Cloud Code makes it easy to build containers with Buildpacks and deploy them to Docker Desktop or Minikube. Minikube creates a local cluster on your machine, giving you a playground to run your application and experiment with Kubernetes. Cloud Code also supports remote clusters to offload CPU and memory resources from your machine. 

Iterating locally on your Kubernetes application requires building container images, updating Kubernetes manifests, and redeploying your applications. Doing this manually can be a chore. Cloud Code is key to simplifying these repetitive tasks and leverages Skaffold to run this process automatically every time you make a code change. 

Skaffold is a command-line tool that simplifies common operational tasks that you perform when developing on Kubernetes. To speed up and simplify your development loop, Skaffold’s Watch Mode watches local source code for changes, and rebuilds and redeploys applications to your cluster in real time. Recently Skaffold introduced its File Sync feature, letting you see your code changes in seconds by skipping rebuilding and redeploying.

4. Spend less time writing YAML

Getting used to working with the Kubernetes YAML syntax and scheme takes time, and a lot of that time is trial and error. Cloud Code lets you spend more time writing code thanks to its YAML authoring support features. Cloud Code’s inline documentation, snippets, completions, and schema validation, a.k.a. “Linting.” make writing YAML files a more enjoyable experience.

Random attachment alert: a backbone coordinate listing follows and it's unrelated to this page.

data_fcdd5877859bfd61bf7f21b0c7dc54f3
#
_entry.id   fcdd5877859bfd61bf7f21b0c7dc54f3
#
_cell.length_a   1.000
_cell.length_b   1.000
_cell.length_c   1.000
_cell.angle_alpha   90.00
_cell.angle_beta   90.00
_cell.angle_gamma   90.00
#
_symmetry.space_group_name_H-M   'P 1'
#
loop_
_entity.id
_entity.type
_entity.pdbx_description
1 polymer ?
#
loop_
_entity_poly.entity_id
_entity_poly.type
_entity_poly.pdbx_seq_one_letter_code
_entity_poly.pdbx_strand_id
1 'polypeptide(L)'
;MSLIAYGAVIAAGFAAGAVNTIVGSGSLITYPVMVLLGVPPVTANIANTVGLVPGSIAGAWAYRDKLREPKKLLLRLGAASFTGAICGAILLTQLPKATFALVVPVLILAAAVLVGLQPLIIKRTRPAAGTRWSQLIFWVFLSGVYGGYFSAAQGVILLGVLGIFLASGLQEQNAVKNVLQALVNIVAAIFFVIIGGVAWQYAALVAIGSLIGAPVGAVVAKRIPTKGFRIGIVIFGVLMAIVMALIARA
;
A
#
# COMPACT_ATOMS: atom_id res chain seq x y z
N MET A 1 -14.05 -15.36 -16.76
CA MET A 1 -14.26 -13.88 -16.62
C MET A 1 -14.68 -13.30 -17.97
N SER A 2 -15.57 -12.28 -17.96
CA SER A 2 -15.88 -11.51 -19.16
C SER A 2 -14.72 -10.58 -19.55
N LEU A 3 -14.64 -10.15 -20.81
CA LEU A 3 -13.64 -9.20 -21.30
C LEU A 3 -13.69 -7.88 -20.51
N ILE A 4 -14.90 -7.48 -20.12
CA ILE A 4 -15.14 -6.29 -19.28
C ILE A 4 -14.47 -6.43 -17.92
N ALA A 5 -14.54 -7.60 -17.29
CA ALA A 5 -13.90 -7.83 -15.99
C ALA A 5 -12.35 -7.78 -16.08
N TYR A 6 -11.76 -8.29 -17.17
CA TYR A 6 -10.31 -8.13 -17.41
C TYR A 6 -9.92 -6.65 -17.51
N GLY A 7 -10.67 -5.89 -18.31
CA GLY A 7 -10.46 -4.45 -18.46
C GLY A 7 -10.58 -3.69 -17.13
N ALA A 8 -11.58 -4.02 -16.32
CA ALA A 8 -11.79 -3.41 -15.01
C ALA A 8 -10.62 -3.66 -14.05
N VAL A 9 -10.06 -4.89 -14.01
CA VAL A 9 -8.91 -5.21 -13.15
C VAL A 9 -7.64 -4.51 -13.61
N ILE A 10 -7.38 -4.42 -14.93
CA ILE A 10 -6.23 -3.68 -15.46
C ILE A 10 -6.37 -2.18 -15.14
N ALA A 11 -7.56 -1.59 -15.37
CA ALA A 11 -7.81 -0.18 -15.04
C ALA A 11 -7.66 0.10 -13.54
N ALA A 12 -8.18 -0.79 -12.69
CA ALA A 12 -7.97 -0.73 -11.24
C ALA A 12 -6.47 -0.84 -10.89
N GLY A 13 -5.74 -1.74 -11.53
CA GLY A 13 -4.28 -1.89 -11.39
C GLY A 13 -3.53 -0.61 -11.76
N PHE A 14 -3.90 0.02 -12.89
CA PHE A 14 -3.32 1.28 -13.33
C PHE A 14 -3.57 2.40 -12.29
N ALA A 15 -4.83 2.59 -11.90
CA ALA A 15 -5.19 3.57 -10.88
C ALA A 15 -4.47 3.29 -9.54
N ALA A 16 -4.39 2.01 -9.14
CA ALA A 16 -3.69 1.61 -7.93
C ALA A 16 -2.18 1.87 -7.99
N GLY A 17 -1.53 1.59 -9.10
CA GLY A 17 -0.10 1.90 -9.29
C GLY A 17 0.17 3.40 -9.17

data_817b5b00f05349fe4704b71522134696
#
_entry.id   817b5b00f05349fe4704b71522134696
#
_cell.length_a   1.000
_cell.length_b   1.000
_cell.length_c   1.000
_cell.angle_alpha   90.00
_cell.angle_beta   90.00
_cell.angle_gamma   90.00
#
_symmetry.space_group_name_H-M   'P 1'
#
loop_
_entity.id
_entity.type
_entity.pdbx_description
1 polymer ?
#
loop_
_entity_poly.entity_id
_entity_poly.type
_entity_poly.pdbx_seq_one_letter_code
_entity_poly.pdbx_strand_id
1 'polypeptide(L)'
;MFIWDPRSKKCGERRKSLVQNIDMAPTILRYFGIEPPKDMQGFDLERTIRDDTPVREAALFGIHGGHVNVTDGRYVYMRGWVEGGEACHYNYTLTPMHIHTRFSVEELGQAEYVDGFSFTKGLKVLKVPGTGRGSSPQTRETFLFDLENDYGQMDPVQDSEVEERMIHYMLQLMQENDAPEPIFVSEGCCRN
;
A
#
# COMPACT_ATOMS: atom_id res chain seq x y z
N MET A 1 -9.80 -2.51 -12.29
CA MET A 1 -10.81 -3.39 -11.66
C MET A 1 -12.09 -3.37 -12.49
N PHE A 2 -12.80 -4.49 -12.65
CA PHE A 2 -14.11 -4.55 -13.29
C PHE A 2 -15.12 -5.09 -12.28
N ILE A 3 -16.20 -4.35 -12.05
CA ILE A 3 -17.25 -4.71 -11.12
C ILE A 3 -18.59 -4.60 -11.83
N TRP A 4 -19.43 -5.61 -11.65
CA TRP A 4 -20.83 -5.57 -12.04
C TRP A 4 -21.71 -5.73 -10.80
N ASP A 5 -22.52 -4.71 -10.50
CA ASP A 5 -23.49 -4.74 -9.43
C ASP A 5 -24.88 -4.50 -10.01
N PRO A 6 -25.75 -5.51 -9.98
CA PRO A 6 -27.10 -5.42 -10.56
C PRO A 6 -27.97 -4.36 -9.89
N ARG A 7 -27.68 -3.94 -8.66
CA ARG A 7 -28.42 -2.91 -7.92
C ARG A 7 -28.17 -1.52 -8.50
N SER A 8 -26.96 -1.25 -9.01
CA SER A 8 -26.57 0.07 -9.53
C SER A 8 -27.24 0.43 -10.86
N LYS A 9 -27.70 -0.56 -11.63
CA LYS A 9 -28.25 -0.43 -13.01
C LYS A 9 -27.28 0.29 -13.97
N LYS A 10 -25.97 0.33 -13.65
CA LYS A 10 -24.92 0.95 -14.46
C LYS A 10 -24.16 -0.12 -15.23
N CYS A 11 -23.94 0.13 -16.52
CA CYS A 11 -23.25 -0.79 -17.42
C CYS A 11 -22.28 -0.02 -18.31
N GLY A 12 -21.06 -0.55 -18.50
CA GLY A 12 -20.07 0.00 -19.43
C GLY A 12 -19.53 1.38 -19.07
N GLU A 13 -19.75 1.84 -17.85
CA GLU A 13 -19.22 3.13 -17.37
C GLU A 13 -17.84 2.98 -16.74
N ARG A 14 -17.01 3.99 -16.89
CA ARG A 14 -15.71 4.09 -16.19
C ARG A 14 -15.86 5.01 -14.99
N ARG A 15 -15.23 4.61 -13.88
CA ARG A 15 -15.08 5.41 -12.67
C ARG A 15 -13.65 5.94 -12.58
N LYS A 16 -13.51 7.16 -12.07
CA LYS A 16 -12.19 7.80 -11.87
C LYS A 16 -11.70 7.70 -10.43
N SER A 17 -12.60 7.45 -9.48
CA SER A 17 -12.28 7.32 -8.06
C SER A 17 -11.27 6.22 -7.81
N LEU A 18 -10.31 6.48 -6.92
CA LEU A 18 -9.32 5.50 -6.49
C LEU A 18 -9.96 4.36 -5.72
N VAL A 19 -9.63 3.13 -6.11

As Kubernetes has grown more popular, many developers have extended the Kubernetes API with new Operators and Custom Resource Definitions (CRDs). These new Operators and CRDs expanded the Kubernetes ecosystem with new functionality such as continuous integration and delivery, machine learning, and network security. 

Cloud Code provides YAML authoring support for over 400 Kubernetes CRDs out of the box, making it easier to write, understand, and see errors in your YAML files.Cloud Code also supports all CRDs installed on your cluster. 

5. Debug in real time

We've often heard that debugging applications running on Kubernetes clusters can be difficult to set up. There are a variety of methods to debug your running pods, but emulating a local debugging experience in your IDE is difficult to configure and requires exposing debugging ports and port forwarding t. Tools like Skaffold can make the debugging experience painless. Because Cloud Code leverages Skaffold, you can simply place breakpoints in your code. Once your breakpoint is triggered, you can step through the code, hover over variable properties, and view the logs from your container. If you're looking for a way to debug your application from your IDE, try Cloud Code. If you prefer the command line, Skaffold could be an option for you.

Debugging locally on a Kubernetes cluster means you'll be able to discover runtime errors before they make it to CI, staging, or production. The earlier you discover these errors, the faster time to resolution. This speeds up overall development time.

Conclusion

The best tools to integrate into your workflow to streamline the Kubernetes development process are those that increase your productivity. Today we’ve shared just a few tips to keep in mind when developing on Kubernetes. Enhancing your IDE with developer friendly extensions is an easy first step towards maximizing your productivity.